Kā Manukura O Te Reo
A Force of Nature
The only way te reo Māori will survive is by normalising it in everyday life, says Talia Ellison.
Kaituhi Mark Revington reports.
Ko te reo te mauri o te mana Māori.
The language is the core of our Māori culture and mana.
Sir James Henare
Someone who lives and breathes the philosophy is Talia Ellison. “My sister used to get embarrassed by me speaking to her in Māori in supermarkets,” she says. “In the supermarket, everyone stares at you and that’s what she doesn’t like. I told her, ‘Do you know what one of my good friends who is from Nicaragua said when she first moved to New Zealand?’ The first time she went to New World and the self-checkout machine said ‘Kia ora’ to her, she cried. That is not a reality she can ever imagine in her own country.
“The only way our language will survive is by normalising it in everyday life. If you won’t let me speak to you in Māori in the supermarket, you are never going to normalise it, and when your kids want to learn Māori, they are going to have to learn from me because you can’t and I don’t have time for that.”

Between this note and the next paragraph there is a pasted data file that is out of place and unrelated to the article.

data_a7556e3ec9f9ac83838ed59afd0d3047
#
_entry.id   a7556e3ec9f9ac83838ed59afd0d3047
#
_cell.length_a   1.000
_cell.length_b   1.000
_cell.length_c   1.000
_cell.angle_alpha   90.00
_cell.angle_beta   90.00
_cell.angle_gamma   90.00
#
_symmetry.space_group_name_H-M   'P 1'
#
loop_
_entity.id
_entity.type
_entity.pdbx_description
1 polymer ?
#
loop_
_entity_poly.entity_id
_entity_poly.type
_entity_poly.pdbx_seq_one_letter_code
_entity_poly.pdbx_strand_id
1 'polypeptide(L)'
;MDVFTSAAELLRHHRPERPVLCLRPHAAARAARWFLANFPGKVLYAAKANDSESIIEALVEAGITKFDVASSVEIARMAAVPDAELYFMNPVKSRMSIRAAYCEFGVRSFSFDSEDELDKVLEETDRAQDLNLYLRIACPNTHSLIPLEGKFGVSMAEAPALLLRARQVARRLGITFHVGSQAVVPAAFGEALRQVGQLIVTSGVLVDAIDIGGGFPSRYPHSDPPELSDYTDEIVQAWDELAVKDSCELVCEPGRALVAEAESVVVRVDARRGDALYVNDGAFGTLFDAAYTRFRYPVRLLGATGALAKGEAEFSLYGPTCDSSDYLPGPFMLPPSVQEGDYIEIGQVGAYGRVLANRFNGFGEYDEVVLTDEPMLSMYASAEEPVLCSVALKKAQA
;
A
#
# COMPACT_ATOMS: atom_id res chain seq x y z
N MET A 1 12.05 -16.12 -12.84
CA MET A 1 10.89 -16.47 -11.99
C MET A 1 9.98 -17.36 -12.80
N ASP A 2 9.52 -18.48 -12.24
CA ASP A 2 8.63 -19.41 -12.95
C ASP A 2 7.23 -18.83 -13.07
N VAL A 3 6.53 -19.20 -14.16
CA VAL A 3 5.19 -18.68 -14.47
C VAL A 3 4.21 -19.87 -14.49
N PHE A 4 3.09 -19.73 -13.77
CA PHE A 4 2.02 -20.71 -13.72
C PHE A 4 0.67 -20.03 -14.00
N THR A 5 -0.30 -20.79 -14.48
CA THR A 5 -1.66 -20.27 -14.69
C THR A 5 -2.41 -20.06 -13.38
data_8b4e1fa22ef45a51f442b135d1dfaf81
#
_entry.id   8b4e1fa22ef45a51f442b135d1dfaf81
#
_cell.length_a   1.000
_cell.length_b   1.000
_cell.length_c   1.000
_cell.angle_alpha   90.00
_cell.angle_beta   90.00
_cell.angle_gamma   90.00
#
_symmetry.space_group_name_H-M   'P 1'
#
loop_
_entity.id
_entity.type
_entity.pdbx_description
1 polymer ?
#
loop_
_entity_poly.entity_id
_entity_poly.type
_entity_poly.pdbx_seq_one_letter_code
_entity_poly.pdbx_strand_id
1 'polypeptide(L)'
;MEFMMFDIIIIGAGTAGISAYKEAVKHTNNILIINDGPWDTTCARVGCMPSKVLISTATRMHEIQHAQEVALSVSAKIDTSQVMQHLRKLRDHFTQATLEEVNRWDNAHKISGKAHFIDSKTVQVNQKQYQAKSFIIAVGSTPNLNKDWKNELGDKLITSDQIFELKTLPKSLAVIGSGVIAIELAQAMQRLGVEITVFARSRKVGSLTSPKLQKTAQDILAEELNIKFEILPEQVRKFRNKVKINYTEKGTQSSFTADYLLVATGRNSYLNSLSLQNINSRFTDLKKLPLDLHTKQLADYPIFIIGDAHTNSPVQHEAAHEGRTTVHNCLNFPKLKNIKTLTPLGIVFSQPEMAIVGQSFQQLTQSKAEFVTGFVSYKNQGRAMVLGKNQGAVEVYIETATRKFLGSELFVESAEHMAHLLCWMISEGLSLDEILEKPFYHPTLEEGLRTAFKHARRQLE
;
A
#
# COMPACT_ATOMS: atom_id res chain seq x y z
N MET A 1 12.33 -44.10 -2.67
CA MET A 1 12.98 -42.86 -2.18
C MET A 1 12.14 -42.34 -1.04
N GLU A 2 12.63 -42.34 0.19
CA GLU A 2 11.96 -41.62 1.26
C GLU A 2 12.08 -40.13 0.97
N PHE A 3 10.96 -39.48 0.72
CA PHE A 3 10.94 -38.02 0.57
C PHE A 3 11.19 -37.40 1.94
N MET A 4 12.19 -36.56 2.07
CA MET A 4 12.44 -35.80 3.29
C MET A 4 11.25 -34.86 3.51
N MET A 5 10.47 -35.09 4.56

Talia (Kāi te Pahi, Kāi te Ruahikihiki, Kāti Kuri – Kāi Tahu describes herself as a “through-and-through nerdy little academic.” In person, she is more like a force of nature.
She grew up on the Otago Peninsula and calls Dunedin home, “I grew up at my marae, Ōtākou. I’m a pā brat. Most of my childhood memories involve my cousins and I playing at the marae. I’ve been here ever since, apart from six weeks in Christchurch in 2012 and half a year in Hamilton in 2013.” Her time in Christchurch was spent as an intern with Te Rūnanga o Ngāi Tahu.
Talia is 22, proficient in te reo Māori (somewhat, she says), and next year aims to grow her competency in Mandarin. She is one of three Ngāi Tahu rangatahi to be awarded the Agria-Hōaka Scholarship for 2015. The others are her younger sister Ranui, and Liam Stonely.
She is a curious mix – a stroppy, proud, unmissable presence who is sometimes shy, and loves hanging out in the kitchen at Ōtākou marae.
Which Ngāi Tahu rakatahi got to haka on the Great Wall of China? That would be Talia Ellison.
Talia was in China on a summer camp run through the University of Auckland and the Confucius Institute, a not-for-profit organisation that promotes Chinese language and culture .